Africa

Victory for LGBTI advocates in Botswana court

Legabibo members and supporters celebrate their victory outside the Court of Appeals of Botswana. (Photo courtesy of Legabibo)

Legabibo members and supporters celebrate their victory outside the Court of Appeal of Botswana. (Photo courtesy of Legabibo)

Botswana’s LGBTI advocacy group Legabibo today won an appeals court decision ordering the Botswana government to grant it official recognition.

The government had argued that it should not recognize Legabibo (Lesbians, Gays and Bisexuals of Botswana) because LGBT people’s rights are not recognized by the Constitution and because Legabibo’s goals were “incompatible with peace, welfare and good order in Botswana.”

But the Court of Appeal ruled that the denial violated Legabibo members’ constitutional rights to equal protection of the law, freedom of association and freedom of expression. The appellate judges also ruled that promoting the human rights of LGBTI persons and advocating for law reform are not unlawful.

Legabibo  issued this celebratory press release:

Groundbreaking judgment by Botswana Court of Appeal on freedom of association and LGBTI rights

A logo of LEGABIBO (Lesbians, Gays, and Bisexuals of Botswana)

A logo of Legabibo (Lesbians, Gays, and Bisexuals of Botswana)

On 16 March 2016, a full bench of the Court of Appeal of Botswana delivered a significant judgment in the case of Attorney General v Thuto Rammoge and 19 Others upholding the decision of the High Court and ordering the Botswana government to register the organisation Lesbians, Gays and Bisexuals of Botswana (LEGABIBO) as a society in terms of the Societies Act. Whilst activists gathered at the Court of Appeal in Gaborone to hear the judgment, activists from throughout SADC [the Southern African Development Community] posted messages of support on social media.

In 2012, LEGABIBO, which had been coordinated from within the Botswana Network on Ethics, Law and HIV/ AIDS (BONELA), applied but were refused registration as a society by the Director of the Department of Civil and National Registration and subsequently the Minister of Labour and Home Affairs. The government’s position was that lesbian, gay and bisexual persons’ rights were not recognised by the Constitution and the objectives of LEGABIBO were incompatible with peace, welfare and good order in Botswana.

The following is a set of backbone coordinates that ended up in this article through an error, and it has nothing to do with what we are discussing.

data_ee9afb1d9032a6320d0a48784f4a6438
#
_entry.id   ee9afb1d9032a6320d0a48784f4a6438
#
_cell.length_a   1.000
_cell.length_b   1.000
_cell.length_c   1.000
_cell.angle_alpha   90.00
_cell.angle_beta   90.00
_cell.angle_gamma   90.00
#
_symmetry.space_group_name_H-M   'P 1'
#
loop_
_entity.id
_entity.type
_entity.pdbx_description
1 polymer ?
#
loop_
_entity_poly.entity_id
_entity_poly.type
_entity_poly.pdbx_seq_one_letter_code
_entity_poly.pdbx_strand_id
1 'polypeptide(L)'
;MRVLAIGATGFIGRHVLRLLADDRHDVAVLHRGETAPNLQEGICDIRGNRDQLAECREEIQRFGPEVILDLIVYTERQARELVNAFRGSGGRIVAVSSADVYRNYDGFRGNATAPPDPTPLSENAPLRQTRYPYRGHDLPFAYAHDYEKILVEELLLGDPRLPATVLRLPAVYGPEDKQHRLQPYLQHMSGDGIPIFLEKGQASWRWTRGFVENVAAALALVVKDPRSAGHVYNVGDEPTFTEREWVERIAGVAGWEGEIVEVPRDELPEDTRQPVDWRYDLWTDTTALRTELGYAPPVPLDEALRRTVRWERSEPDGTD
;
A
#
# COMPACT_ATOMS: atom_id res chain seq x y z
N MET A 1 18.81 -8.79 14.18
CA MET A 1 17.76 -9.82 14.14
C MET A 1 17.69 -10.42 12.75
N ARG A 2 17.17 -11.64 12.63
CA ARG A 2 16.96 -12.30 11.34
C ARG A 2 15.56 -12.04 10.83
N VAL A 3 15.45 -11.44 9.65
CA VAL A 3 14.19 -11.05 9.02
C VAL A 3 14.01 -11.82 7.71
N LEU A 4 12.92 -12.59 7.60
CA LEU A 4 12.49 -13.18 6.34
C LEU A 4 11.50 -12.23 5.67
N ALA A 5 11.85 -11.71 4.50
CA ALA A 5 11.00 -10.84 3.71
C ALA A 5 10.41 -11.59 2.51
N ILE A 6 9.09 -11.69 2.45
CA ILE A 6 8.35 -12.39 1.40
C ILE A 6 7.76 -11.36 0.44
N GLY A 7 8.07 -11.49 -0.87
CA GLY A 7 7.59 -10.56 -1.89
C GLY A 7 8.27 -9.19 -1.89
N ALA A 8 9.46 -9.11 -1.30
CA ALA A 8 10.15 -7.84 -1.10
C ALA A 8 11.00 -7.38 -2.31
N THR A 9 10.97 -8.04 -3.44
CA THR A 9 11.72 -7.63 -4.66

Thuto Rammoge and other activists, with technical and legal support from the Southern Africa Litigation Centre (SALC), the Open Society Initiative of Southern Africa (OSISA) and BONELA, took the government of Botswana to the High Court seeking a review of the decision to refuse registration. They argued that the decision was irrational and in violation of their constitutional rights to equal protection of the law, freedom of association and freedom of expression. The activists obtained a successful judgment in the High Court in November 2014, but the State appealed the decision.

The Court of Appeal reaffirmed that the refusal to register LEGABIBO was both irrational and in violation of the right to freedom of association. In an important judgment for the LGBTI community, the Court emphasised that there is no legislation in Botswana which prohibits anyone from being homosexual. The Court went further to hold that the objectives of LEGABIBO, which include promoting the human rights of LGBTI persons and advocating for law reform, were not unlawful. Importantly, the Court of Appeal emphasised that fundamental rights are to be enjoyed by every person and to deny this, is denying an individual’s human dignity.

Caine Youngman, LEGABIBO Advocacy and Awareness officer, has been a part of the registration process from the beginning and said that, “The win gives us hope, faith and belief in Botswana’s legal system. It has been a very long and exhausting 11 years since we first started the journey to have our organisation registered.” …

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7 thoughts on “Victory for LGBTI advocates in Botswana court

  1. I am so happy for you guys I wish other nations can follow on the footsteps of bostwana in my country I wish I could do anything to raise awareness for LGBT living here just know if you need my help in any way am willing to help… Am Dennis Brown from Kenya

    Like

  2. That is right. Every human being should be able to enjoy his/her fundamental rights of love in peace and this should not be denied to anyone.
    A win that should not even have been a battle. It’s time for the whole of Africa to wake up and realise that human rights are not set in a culture – they are fundamental to human beings themselves.

    Like

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